ITLOW speaks with Farzana Sheikh about her Canadian experience

February 23, 2009 at 4:42 pm 3 comments


Farzana Sheikh is Director of MSCL and spent many years working in the local IT sector before moving to Canada 2 years ago to set up MSCL’s operations in Toronto. We took advantage of her visit to Karachi to speak to Farzana and find out from her what the challenges and opportunities are for companies and individuals who want to venture into the Canadian market.

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  • ITLOW speaks with Farzana Sheikh about her Canadian experience…

  • […] This cup of tea was served by: In the Line of Wire […]

  • 3. Anthony Mitchell  |  February 26, 2009 at 1:07 pm

    Canadian opportunities have increased in the last year because their Looney has increased so dramatically over the U.S. dollar. Now it is more expensive to run a call center in a Canadian metro than in a rural area or second tier city in the U.S. Governments in Canada subsidize their call center industry, especially export-oriented operations.

    Canada has a smaller population than the Karachi metro area. With only a few major cities and large tracts of land in between, Canada can be described as a series of micro markets, each with their own character and focus. The scale of business (and business opportunities) in Canada is low, which is one reason they have always looked to sell into the U.S.

    Several years back I purchased two software companies in B.C. for a U.S. IT company that I co-founded. It was a shock to find that the Canadian work ethic is lax. Their tax rates are so high that if Canadians work harder, it may not show up in their paycheck, so they have a greater focus on the quality of life outside the workplace. They don’t work long hours and aren’t as driven to succeed—especially in the IT sector—as you would find in hot spots such as Silicon Valley, New York City, or Lahore.

    The mistake we made in our acquisitions is that we did not immediately come in and recapitalize the operations and launch serious marketing campaigns. So sales tapered off.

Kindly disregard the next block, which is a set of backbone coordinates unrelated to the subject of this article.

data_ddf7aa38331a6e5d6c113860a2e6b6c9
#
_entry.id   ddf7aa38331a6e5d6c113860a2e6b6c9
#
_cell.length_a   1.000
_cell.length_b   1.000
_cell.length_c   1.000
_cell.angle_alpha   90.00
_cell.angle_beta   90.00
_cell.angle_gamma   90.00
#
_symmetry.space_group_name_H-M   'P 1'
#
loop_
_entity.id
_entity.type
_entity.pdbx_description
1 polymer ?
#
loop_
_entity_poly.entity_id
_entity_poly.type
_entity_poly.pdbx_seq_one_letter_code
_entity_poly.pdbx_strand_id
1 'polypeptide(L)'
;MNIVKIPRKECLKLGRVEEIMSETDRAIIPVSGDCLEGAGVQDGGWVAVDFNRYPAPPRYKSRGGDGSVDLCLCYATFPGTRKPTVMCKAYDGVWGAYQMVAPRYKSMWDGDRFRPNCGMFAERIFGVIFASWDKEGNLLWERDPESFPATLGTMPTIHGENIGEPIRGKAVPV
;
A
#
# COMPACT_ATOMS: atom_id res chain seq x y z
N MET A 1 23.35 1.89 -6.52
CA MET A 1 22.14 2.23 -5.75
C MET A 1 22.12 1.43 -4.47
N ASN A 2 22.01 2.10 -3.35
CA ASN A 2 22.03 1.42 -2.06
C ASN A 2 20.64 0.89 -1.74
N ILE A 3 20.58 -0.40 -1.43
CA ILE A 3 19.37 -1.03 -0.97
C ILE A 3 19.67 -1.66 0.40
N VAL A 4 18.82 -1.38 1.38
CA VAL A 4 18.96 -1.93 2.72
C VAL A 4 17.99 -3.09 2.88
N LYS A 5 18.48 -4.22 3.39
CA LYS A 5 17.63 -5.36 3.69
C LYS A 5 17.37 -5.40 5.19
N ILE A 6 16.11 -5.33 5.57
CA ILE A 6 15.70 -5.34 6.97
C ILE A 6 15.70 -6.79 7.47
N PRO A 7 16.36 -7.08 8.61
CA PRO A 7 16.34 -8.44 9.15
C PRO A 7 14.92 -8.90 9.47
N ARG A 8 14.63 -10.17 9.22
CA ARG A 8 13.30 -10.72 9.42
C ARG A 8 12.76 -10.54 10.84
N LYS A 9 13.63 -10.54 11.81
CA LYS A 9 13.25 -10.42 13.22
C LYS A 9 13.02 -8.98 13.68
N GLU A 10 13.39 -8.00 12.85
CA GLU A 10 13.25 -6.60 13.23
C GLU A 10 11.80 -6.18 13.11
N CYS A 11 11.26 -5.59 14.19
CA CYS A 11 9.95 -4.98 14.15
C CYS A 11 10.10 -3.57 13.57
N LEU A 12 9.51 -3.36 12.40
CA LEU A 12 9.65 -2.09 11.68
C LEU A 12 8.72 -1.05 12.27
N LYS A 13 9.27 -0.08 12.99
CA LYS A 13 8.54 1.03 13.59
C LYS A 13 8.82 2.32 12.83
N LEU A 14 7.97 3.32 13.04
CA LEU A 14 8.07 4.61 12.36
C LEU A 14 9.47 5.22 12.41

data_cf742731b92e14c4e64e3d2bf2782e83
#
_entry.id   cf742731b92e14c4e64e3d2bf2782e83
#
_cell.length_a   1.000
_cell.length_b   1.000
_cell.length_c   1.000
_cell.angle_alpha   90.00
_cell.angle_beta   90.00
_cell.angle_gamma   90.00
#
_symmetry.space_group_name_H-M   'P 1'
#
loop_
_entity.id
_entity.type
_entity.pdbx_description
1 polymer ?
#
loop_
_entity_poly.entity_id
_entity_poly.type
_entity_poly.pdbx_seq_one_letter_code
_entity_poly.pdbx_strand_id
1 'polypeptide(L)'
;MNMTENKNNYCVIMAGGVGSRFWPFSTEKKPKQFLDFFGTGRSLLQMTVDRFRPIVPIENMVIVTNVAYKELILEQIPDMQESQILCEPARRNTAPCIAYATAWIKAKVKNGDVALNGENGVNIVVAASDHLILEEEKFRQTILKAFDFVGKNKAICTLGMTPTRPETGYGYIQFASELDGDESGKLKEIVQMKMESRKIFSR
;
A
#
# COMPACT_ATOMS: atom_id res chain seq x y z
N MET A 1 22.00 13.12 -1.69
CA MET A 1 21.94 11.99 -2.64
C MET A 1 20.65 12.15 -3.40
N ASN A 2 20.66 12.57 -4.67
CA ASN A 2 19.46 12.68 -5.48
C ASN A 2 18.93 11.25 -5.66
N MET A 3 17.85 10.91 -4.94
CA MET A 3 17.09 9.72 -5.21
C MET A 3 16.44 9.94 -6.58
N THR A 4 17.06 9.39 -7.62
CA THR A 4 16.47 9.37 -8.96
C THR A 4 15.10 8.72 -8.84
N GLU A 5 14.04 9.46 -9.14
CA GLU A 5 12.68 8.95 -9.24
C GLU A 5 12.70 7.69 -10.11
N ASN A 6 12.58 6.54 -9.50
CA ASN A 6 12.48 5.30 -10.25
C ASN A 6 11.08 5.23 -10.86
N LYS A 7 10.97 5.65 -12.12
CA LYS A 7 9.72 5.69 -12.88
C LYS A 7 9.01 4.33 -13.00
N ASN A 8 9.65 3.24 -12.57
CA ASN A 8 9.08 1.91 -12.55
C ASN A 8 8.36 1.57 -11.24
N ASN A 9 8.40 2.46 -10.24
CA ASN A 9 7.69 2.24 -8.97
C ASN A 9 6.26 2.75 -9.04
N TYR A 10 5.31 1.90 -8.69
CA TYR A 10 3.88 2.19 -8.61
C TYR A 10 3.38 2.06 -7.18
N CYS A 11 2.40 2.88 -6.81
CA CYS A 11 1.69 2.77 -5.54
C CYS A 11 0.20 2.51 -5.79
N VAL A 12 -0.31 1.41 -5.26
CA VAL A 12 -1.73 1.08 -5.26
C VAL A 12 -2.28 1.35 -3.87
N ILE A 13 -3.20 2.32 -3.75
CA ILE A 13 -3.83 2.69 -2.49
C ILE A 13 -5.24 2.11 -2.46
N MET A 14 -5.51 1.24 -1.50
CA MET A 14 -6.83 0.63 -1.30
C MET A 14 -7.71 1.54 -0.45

We were in specialized markets, which is a good thing. Prospects for generalist IT companies are not good in the Canadian market, in part because that market is specialized according to the needs and interests of each of the large industry groups that dominate that country’s economy. So pick one or two areas to gain domain expertise in.

    I’m not sure that simply showing up and making presentations is going to help promote companies from Pakistan. Clients don’t respond to trade missions the way they did 10 years ago. The major benefit of trade missions is to learn, listen and then decide whether or how to invest in proper marketing efforts.

    It will take persistent efforts, backed by monthly follow-up phone calls and active market research to begin to place Pakistani companies on the approved bidders’ lists of Canadian clients. Indian IT companies have the scale and the resources for such persistence.

    The big new players in Western Canada are Chinese, spearheaded by highly educated immigrants who came over during and after the handover from Hong Kong. In future we could see more end-to-end solution providers (hardware, software, consulting, systems management and admin) coming out of the HK-Canada combination.

    Many non-Cantonese have also been extremely successful, as in the case of Kevin Ham (the ‘man who owns the Internet’), who has built a global advertising empire from Vancouver.

    The big advantage that Canada offers is simply the prospect of a work visa.


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